5 attributes every centre back must have

by Pablo M11th Dec 2020

Centre backs are key players in any team. Along with the goalkeeper at the back and defensive midfielders in front, centre backs form the spine of the defence. However, with the speed of play and physicality involved in the modern game and the responsibility of keeping a clean sheet, it can be an intimidating position to play. This post discusses the attributes of great centre backs.


The most important attributes a centre back should possess are awareness and positioning. By knowing where to be at all times, the centre back ensures no opposition player has time or space to take a shot at a goal or assist other teammates.

Because the best centre backs anticipate play patterns before they develop, they hardly ever make a sliding tackle. They can only achieve this by having a strong ability to read the game. So sliding tackles are only their last- resort to stop players.

Positioning is not only required to stop the opposition. For example, a good centre back gives the midfield passing options when all attacking avenues are blocked, allowing the team to restart the attack.

Carles Puyol is a legend of the game and a great example of the importance of positioning for a defender. His excellent positioning skills were vital for Barcelona and Spain, teams that are always on the attack and exposed to counterattacks. By always being at the right place, Puyol gave Iniesta and Xavi peace of mind that their backs were covered. The video below is an excellent showcase of his career.

Leadership and Communication

Centre backs are constantly organizing their defence and receiving information from the goalkeeper. They are often loud and thick skin people, even rude at times. The noise of the crowd and other players requires the centre back to be loud to be heard by the rest of the defence and the midfield. And if someone makes a silly mistake, they will undoubtedly hear a word or two from their centre back. So it is not a good idea to play a shy and quiet player as centre back.

Leadership and communication are also vital to playing with the offside rule. An offside trap requires great chemistry between players for it to be successful. Defenders need to push forward in unison. Because of their position in the field, centre backs are in charge of pushing players forward and making sure no opposition player is onside with an easy run to goal.

The leadership and communication skills of centre backs are the reason why so many of them are team captains and often become managers when they retire. A legend of the game like Franz Beckenbauer is a clear example of this. Beckenbauer led Germany to win World Cups both as a player and manager.

If you need to improve the communication skills of your defence and the team in general, have a look at this post: 5 football drills to improve communications.


Centre backs are often the team’s enforcer, particularly when very dangerous tackles were ignored in the old days. A good centre back claims the ball with a “though shall not pass” mentality at every opportunity.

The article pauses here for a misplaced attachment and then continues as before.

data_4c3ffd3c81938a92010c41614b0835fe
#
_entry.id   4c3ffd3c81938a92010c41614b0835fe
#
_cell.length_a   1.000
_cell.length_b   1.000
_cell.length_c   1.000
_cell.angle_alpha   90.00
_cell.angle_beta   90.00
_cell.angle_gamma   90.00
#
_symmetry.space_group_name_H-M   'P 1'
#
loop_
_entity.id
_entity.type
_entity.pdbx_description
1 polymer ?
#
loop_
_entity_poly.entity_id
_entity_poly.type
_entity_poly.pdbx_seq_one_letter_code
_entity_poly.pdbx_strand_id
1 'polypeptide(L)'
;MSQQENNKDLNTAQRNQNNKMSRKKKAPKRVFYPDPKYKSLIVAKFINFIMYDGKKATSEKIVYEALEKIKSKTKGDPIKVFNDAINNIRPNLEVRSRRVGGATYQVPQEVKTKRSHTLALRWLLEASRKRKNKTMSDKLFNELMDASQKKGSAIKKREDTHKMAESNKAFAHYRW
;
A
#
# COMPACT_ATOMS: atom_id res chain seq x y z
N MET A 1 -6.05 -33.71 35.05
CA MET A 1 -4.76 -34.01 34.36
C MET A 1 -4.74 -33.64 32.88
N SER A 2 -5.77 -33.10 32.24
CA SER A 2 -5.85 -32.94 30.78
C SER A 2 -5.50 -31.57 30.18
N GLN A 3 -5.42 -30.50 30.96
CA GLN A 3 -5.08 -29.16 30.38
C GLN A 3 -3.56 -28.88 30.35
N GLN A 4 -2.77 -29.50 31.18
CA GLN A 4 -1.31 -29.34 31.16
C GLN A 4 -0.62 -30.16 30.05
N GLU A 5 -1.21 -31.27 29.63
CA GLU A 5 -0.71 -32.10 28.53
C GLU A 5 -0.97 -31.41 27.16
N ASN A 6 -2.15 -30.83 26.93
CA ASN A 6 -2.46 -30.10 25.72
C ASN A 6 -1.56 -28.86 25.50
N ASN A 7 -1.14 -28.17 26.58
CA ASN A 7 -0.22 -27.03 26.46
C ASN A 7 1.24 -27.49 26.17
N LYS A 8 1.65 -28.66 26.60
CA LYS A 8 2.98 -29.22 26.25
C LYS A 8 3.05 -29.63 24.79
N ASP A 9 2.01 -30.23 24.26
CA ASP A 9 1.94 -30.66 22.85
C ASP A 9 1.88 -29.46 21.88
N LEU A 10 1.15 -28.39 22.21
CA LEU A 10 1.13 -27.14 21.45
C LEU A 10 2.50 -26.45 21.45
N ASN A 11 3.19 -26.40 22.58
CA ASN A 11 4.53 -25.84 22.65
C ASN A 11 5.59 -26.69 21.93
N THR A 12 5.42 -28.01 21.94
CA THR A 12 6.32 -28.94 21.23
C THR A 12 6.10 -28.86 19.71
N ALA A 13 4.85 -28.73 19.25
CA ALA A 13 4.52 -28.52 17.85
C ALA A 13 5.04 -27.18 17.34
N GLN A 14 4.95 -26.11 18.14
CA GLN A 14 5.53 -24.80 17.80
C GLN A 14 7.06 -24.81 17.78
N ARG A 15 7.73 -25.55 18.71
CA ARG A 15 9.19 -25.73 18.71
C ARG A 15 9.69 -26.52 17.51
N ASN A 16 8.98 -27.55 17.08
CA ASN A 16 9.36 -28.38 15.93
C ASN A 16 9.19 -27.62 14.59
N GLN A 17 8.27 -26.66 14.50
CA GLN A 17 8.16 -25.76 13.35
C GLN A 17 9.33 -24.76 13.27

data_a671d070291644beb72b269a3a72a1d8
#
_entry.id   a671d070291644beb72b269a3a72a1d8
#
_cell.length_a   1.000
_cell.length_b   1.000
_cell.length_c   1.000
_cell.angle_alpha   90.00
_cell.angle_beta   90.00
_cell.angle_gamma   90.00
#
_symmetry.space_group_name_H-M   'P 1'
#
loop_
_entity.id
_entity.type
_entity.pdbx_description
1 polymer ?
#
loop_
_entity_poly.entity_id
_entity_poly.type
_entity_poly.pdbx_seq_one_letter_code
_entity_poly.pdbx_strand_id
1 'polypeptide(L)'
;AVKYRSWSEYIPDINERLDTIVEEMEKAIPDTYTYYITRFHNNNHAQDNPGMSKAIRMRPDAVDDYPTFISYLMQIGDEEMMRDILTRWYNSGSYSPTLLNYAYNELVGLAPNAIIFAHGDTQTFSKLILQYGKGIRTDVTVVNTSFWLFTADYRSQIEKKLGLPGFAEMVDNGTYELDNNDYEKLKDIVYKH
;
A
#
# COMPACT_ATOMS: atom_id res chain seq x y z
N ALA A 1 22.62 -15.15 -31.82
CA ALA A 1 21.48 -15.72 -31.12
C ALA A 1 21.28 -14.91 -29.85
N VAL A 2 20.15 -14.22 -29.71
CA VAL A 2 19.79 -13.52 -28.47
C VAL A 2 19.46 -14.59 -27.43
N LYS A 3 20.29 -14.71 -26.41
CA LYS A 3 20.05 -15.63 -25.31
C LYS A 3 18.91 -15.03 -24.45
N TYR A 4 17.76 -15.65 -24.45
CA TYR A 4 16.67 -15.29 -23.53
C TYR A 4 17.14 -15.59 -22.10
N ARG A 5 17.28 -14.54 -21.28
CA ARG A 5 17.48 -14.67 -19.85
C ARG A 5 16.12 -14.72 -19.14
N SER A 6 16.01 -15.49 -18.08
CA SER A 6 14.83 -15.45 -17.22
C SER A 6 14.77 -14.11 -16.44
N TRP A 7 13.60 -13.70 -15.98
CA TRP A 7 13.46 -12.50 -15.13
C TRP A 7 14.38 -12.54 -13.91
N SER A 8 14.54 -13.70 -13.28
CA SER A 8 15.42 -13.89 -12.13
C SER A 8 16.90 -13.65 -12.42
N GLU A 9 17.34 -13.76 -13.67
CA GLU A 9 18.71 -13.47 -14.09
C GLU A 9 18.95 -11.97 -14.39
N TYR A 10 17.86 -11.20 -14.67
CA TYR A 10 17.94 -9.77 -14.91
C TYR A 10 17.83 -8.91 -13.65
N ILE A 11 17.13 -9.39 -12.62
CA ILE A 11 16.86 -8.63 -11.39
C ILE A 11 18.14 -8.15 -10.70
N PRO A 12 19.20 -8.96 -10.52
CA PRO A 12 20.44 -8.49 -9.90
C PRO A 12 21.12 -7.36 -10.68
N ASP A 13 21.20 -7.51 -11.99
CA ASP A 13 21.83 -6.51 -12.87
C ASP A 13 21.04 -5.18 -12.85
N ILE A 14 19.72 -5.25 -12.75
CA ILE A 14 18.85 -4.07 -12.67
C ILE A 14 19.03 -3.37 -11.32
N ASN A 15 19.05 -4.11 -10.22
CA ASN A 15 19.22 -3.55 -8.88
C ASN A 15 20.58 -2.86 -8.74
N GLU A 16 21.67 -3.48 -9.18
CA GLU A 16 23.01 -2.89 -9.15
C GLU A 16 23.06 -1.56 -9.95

Dominating the centre back position involves both outthinking and outmuscling the opponent. A great physique allows the centre back to use their body as a weapon to outmuscle the opposition or to outpace them in a one-on-one situation. Center backs must be ready to compete against any type of player. Think about it, how do you stop players like Messi or Ronaldo? If they haven’t read a pass before the ball gets to them, they have to outmuscle them between the strict rules of the modern game. A very difficult task indeed.

An example of a tough centre back is Italy’s Claudio Gentile. He was a legendary defender known for his no-nonsense approach that helped shut down Diego Maradona and win the 1982 FIFA World Cup.

Aerial ability

Knowing how and when to head the ball is essential for a centre-half. Crossing the ball into the box is one of the most common plays for attacking teams. Having good aerial ability ensures that crosses do not pose a threat. This skill is essential in the last minutes of a game when the centre back team is winning or drawing, and the opposition is throwing everything they got to score a goal.

Because of their aerial ability, centre backs often join their teams on corner kicks and set pieces at the other end of the pitch. In this sense, headers are essential and of use at both ends. 

Daniel Passarella was a maestro of the aerial game on both sides of the field. He is among the top-scoring centre backs in world football, scoring 23 goals for Argentina and 143 goals for his football clubs. Many of these goals were scored from headers.


Knowing when to commit to a tackle is of utmost importance. When to stand their ground, when to rush to a player and when to make a sliding or standing tackle are key skills for any player but particularly important for defensive players. 

As a general rule, only full backs and centre backs should use sliding tackles. Everyone else should avoid them. Even then, sliding tackles are the last resort for a defender. As discussed before, good defenders anticipate the opponents’ moves and intercept the ball before it gets to a striker. However, defenders have no other option than going to the ground to tackle a player from time to time. Therefore, correctly timing these tackles is vital to avoid giving away fouls. Another reason for avoiding sliding tackles is that if the tackle misses the ball and no foul is called, it is hard to get back to your feet, and the opposition player will be free to run towards the goal.

Saying all the above, who doesn’t like a good old school tackle? 😉
The following video shows some impressive goal-saving tackles.